“Few studies have analyzed impacts of much greater sea level rise beyond this century.

Impacts should be smaller, as people have more time to prepare, but such analysis over long timescales is difficult and few researchers have attempted it.

“Few studies have considered this and, from a methodological point of view, it is difficult to look at socio-economic conditions and human responses on such large temporal scales.”

Complicated research

The article said:

“Sea levels rise both as oceans expand as a result of global warming, and as more water is added to the sea from melting glaciers and polar ice sheets.

“They will continue to rise even after carbon emissions stop and temperatures stabilize because of inertia in polar ice sheets, which will melt over thousands of years for any given amount of warming.

“Research into sea level rise is complicated and uncertain, since it requires an understanding both of how far the global average temperature will rise in response to greenhouse gas emissions, and how ice sheets will respond to that warming.”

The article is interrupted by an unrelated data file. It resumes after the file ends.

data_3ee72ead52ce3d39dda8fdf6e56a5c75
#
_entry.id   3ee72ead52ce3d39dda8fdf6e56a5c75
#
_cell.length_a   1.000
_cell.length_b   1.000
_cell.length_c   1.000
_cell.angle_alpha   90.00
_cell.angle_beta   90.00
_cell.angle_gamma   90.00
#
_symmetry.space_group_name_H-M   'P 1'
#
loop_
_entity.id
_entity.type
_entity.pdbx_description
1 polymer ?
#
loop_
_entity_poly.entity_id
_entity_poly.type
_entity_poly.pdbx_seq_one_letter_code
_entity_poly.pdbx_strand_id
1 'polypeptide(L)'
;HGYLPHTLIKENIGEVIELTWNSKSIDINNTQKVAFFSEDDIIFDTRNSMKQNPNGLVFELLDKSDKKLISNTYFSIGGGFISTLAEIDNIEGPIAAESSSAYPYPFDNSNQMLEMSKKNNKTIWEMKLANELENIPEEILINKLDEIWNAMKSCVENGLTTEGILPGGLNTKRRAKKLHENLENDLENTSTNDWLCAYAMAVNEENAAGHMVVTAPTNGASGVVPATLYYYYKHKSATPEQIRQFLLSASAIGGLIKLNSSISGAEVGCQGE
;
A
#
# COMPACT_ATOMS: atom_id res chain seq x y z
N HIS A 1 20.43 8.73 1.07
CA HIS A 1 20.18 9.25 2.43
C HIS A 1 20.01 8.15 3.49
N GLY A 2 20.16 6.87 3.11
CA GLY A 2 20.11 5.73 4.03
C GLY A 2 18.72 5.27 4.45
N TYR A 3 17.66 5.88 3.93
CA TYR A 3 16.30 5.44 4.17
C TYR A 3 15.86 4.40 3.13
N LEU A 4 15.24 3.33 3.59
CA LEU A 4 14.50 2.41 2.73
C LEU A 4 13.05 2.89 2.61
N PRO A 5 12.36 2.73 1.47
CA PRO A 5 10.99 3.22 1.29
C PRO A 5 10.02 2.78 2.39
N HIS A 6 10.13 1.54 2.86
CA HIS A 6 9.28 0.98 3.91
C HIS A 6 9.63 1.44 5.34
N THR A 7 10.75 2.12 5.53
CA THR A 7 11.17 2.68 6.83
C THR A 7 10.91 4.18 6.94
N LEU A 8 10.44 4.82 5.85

One research paper, cited in the coming IPCC report, estimated that long-term sea levels would rise by an additional 0.32 meters for every decade of emissions continuing at their present rate. That was above the 1.3 meters already committed.

Another paper estimated that long-term sea levels would rise by a median 4.8 meters for a 2C rise in temperatures above pre-industrial levels. Countries have adopted 2C as a threshold target for a level of global warming which avoids dangerous impacts.


[1] RTCC, March 26, 2014, “UN climate science report will highlight ‘limits to adaptation'”, http://www.rtcc.org/2014/03/26/un-climate-science-report-will-highlight-limits-to-adaptation/

[2] RTCC, March 27, 2014, “Long-term sea level rise will be much higher, but barely studied – IPCC”,